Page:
A few years ago, a friend visiting told me my home felt like a “big hug.” I thought a lot about that comment and my husband and I decided to make an ongoing effort to create a home environment that would feel like a “big hug” for all who entered. Part of providing that is having the space relatively clean. Such upkeep has not always been my strong suite. In fact, as a kid, even young adult, my living space was anything but. We’re talking cups caked in leftovers for months, a deep “carpet” of clothes…you get the idea. Gross.
I was actually taught to clean though. I still don’t claim to be any kind of house-keeping master (my sister gets that award), but as a researcher, teacher, and now parent, I have gathered some strategies that help. As I recently watched my 2 year old daughter clear her place and wipe her table after a meal, my heart smiled and the thought occured to me…maybe I have a few tools that could help others in this arena. Here is my toolbox for cleaning with kids:
1. Everything has a place. This may seem obvious, but I find messes creeping in when something new enters our home and we have yet to find it a set space. Antidote for a hoarding: if you don’t have a place for it, let it go.
2. One activity at a time. Provide some limits so that when your child finishes playing with one toy or set of toys, s/he cleans up before heading to a new activity. Okay, this is the ideal and who is so on top of their kid(s)’ activities that this can be upheld at all times? Work toward this goal though. Allowing every toy in a room to be rolled out before you try to clean up tends to lead to you and your child feeling overwhelmed.
3. Offer 2 Choices: Do you want to put the chalk away or wipe down the board first? Are you going to gather triangle or square magnetic tiles first? Your child may propose a 3rd option and if you can live with it and that option moves things forward, I see no reason to object. Limited choices simplifies and helps speed up the decision making process.
4. Make cleaning fun! This can be a wonderful way to provide your child with positive attention by letting him know you are watching and appreciate his work. Playful language like “put the blocks away quick as a wink!”, singing or listening to a clean up song (here’s our new favorite), or choosing encouraging language, especially to acknowledge when he does clean up (e.g. “Our floor looks so clean where you swept. I appreciate your hard work.”)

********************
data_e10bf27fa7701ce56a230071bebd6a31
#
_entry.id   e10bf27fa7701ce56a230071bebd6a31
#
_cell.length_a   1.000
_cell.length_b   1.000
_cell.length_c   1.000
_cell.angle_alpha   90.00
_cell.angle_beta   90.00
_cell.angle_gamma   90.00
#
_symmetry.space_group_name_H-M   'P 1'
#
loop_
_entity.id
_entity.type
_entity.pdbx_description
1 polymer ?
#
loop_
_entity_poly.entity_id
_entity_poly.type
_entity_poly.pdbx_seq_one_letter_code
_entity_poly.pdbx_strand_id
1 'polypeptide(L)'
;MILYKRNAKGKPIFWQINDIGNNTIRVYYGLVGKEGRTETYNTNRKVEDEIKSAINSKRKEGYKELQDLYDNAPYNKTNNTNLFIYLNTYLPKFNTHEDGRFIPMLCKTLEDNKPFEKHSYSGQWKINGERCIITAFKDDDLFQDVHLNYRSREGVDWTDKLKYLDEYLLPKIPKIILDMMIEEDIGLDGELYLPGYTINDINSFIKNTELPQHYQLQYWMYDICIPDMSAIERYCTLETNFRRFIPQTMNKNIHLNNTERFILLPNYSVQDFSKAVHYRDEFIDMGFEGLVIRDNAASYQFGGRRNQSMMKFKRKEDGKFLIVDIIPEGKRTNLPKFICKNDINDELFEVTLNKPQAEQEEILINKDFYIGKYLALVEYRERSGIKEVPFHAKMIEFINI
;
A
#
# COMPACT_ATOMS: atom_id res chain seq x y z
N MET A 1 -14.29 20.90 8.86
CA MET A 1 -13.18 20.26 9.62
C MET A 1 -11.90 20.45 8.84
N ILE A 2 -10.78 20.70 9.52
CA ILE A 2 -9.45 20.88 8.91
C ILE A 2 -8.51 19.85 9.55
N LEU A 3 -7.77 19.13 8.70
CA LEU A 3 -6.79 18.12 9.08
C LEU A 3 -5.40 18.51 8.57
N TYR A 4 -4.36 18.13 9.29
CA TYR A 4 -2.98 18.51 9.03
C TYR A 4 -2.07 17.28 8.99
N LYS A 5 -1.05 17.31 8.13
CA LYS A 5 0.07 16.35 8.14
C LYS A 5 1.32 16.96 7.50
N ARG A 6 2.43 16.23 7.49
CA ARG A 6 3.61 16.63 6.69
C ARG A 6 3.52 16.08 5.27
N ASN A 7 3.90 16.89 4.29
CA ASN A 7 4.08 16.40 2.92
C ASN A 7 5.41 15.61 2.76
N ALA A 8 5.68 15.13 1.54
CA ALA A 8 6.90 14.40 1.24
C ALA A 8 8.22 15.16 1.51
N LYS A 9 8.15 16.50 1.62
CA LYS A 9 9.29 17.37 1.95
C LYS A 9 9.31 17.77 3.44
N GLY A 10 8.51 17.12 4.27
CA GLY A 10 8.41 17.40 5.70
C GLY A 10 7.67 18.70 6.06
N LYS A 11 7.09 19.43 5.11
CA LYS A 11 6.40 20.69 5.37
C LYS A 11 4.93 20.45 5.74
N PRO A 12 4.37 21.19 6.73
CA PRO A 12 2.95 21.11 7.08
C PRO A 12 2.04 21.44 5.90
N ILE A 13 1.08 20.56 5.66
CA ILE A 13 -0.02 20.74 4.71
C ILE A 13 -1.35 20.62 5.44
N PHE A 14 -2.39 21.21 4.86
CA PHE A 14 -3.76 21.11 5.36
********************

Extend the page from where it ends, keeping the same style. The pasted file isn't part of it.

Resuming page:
5. Rotate toys. Maybe look at them like a seasonal wardrobe- pull out and put away a toy or two each week. When something isn’t getting much use, maybe lend it to a friend who you know would enjoy it. Getting out toys that have been out of sight for a while tends to make them more interesting. This keeps things fresh, more intriguing and allows fewer items to be available for making a huge mess around the house.
6. Build cleaning into your routine. Have little tidying tasks that become habitual. Ex. Everyone clears their own dishes as they leave the table after each meal or make your bed as soon as you get up each morning, before leaving the room.
7. Include your child in cleaning when she shows interest. When your child expresses desire, find a way to let her help! Research has shown it pays off to welcome little ones’ help cleaning. They will learn to appreciate and be more willing to help later in life. If they are shooed away at a young age, the motivation will be gone later in childhood when you want your child to clean. NPR produced a great story about this you can read about here.
8. Keep your eye on the prize. There are always more tasks to be done, another floor to mop or dish to wash. As you navigate the care of your space and family/work/health, keep a balance. Sometimes you can’t get sufficient sleep, all the dishes from dinner washed and read your child a bedtime story. Even the perfect routine gets interrupted. Be flexible enough to choose one or two elements to relinquish on those nights. Dishes can wait until morning. A good night’s sleep and story usually can’t.
There are tons of ways to get a house clean, but it takes the whole family to keep it clean. You can often find cleaning tools for little bodies in the local grocery, book, department or even dollar store. I also really like For Small Hands for their quality and variety for both indoor and yard care.
Maybe you find housekeeping a breeze. If so, I kowtow to you. But if not, hopefully you’ve just nabbed a skill or reminder to help make your life a little happier and easier. I certainly know a clean space helps me feel more at ease. May you find a little more peace in your week ahead!